0 Comments 5 Votes Created

Phil Scott almost 2 years ago

This area beside Lady Bird Lake is 97 acres. The assumption seems to be that because it is presently under private or State ownership that it is a foregone conclusion that it will eventually be more intensely developed than it is now. In 1857, when New York City had a population of 800+ thousand it had the vision to set aside 778 acres for Central Park. In 1873, with a population of 942+ thousand and at the peak of the Robber Baron age, NYC found the wisdom to add yet another 65 acres to Central Park. Austin, with a population approaching 2 million, cannot muster the vision nor the resources necessary to acquire these paltry 97 acres and make them into our very own Central Park, spanning nearly the entire south shore of Lady Bird Lake through downtown. No, instead we play around with a Zoning Overlay Map that will be lucky to survive the first assault by the entrepreneurs. It will become clogged with high-rise condos, restaurants (surely Austin needs more restaurants!), retail and office buildings. I say what this 97 acres needs is to be parkland, with just enough perimeter parking for cars and bikes along Riverside Drive to make it accessible to ordinary folk. If New York with a population of 800 thousand could muster the vision to allocate nearly 800 acres for a Central Park, why can't Austin with its' 2 million find almost 100 contiguous acres for the same purpose? Austin needs to begin acquiring this land as it becomes available and, if necessary, eventually use Eminent Domain to acquire the holdouts. Austin is beyond overdue for some visionary thinking about urban green space.

0 Comments 3 Votes Created

I was able to report and complain about graffiti, but was not able to complain about the ugly old sign in the park that has graffiti on it. I wanted to request that the sign be removed. No one uses it. It's reasonably portable. It's near here: https://www.google.com/maps/place/1761+Greenbrook+Pkwy,+Austin,+TX+78723/@30.3051438,-97.697529,18z/data=!3m1!4b1!4m2!3m1!1s0x8644c9ff1324ed89:0x7182225fda0bb4ea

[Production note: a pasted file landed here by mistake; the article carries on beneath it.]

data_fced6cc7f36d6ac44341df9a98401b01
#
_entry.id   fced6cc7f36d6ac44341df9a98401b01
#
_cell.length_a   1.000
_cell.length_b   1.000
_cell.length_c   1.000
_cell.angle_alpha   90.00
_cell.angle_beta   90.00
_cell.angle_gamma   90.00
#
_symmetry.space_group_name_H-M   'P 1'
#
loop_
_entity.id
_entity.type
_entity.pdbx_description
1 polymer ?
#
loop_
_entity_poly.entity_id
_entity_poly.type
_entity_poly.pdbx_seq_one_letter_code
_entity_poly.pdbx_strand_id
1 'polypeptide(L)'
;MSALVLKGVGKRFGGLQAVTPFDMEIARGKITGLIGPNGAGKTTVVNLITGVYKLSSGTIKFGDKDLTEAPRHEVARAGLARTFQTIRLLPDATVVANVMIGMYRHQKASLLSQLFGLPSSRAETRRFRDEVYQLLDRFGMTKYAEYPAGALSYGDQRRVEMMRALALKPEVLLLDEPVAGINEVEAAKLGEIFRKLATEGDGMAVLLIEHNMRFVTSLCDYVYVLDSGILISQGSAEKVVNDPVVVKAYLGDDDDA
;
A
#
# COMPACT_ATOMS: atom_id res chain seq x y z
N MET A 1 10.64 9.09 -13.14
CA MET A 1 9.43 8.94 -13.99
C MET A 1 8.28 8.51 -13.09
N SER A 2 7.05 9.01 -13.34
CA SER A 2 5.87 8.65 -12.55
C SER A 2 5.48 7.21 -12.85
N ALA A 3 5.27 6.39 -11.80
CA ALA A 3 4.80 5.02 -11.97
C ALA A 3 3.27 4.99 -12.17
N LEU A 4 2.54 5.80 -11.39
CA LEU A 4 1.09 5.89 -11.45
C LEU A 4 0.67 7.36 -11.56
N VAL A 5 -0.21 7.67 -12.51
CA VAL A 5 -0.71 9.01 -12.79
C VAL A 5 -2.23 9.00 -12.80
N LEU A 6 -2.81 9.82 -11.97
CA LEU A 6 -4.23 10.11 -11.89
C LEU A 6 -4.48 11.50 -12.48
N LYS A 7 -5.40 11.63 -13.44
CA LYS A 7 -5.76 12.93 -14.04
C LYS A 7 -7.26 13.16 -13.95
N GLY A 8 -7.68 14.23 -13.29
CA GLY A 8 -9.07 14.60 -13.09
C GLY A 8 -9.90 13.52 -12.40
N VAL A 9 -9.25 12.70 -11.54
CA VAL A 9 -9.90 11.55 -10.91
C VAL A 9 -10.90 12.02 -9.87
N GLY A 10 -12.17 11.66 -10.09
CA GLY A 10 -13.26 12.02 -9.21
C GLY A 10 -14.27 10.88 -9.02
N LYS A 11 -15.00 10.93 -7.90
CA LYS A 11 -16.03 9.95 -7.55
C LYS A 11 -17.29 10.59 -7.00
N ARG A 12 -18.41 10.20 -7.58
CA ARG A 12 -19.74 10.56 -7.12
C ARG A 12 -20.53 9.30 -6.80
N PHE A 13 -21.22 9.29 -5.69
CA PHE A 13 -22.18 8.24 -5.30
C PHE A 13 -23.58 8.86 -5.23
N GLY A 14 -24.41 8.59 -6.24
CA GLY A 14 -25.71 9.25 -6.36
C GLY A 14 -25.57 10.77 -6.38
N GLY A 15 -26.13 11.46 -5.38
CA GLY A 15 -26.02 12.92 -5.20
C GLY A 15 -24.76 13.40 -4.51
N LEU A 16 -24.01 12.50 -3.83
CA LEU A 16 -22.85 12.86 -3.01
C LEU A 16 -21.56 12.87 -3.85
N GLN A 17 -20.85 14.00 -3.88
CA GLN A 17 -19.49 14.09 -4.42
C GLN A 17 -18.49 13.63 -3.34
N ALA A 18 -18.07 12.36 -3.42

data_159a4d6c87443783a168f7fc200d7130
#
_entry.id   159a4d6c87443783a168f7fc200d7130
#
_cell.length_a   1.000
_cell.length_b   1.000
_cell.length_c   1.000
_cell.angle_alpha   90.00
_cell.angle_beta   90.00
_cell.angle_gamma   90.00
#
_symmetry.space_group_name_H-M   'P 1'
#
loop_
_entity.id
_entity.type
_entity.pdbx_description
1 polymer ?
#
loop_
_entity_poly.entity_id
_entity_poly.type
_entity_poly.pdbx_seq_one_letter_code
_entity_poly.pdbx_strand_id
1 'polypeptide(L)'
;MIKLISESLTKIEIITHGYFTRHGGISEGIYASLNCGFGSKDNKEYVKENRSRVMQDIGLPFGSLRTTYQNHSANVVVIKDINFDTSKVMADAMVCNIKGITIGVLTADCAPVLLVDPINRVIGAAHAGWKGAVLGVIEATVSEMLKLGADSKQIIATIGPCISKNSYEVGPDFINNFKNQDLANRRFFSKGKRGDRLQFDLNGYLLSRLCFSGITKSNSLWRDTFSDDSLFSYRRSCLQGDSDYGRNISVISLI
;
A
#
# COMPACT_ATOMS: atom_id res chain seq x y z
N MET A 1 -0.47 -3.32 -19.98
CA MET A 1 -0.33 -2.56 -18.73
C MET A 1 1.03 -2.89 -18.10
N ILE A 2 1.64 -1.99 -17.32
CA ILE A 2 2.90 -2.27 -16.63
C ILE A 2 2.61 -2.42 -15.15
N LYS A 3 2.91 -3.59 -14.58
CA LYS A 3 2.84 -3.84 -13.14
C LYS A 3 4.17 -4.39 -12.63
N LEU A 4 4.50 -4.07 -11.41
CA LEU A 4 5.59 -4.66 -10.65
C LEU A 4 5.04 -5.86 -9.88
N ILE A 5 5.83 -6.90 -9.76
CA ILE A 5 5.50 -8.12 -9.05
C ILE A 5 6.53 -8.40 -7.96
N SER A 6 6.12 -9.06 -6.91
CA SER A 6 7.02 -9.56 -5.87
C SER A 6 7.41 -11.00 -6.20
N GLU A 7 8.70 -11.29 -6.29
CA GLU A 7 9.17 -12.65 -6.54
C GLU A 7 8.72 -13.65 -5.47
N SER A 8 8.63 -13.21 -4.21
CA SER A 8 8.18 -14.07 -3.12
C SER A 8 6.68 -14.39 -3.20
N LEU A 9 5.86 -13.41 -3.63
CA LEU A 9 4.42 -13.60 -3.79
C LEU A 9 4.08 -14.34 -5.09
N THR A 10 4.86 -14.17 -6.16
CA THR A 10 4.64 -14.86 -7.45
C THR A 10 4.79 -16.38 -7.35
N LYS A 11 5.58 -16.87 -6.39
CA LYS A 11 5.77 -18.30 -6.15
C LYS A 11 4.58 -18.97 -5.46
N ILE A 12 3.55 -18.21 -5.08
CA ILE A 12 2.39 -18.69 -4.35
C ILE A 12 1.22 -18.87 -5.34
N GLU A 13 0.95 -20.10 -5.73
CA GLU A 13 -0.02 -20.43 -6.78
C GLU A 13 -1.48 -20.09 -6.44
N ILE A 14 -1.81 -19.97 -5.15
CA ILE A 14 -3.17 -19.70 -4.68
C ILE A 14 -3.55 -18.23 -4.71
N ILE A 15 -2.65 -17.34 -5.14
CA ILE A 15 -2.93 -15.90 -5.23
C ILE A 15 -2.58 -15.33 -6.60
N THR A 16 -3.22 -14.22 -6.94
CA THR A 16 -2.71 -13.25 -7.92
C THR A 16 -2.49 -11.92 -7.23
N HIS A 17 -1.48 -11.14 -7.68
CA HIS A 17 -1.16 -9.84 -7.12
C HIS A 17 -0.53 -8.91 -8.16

0 Comments 3 Votes Created

Deborah Byrd, Longtime Austin Resident about 2 years ago

Bartholomew Pool is a beautiful facility, but, at a focus group for City of Austin Aquatics Division last week, I learned that it cost something like $20 million to build. I also learned that an ordinary swimming pool - minus the bells and whistles of Bartholomew (slides, splash pad features, multiple pools in a single setting, etc) - costs something like $2-3 million to build. Bartholomew is packed with people. They are busing children in there. The children of the city of Austin - and especially in East Austin, which I learned lacks swimming pools - need places to swim. Let's don't build any more Bartholomew Pools. Let's build more and simpler pools, so that all the children of Austin have a place to swim near their homes.

0 Comments 3 Votes Acknowledged

Provide city-sponsored workouts with free nutritional guidance for citizens in underserved areas and food deserts. Involve local eating establishments to sponsor post workout samples.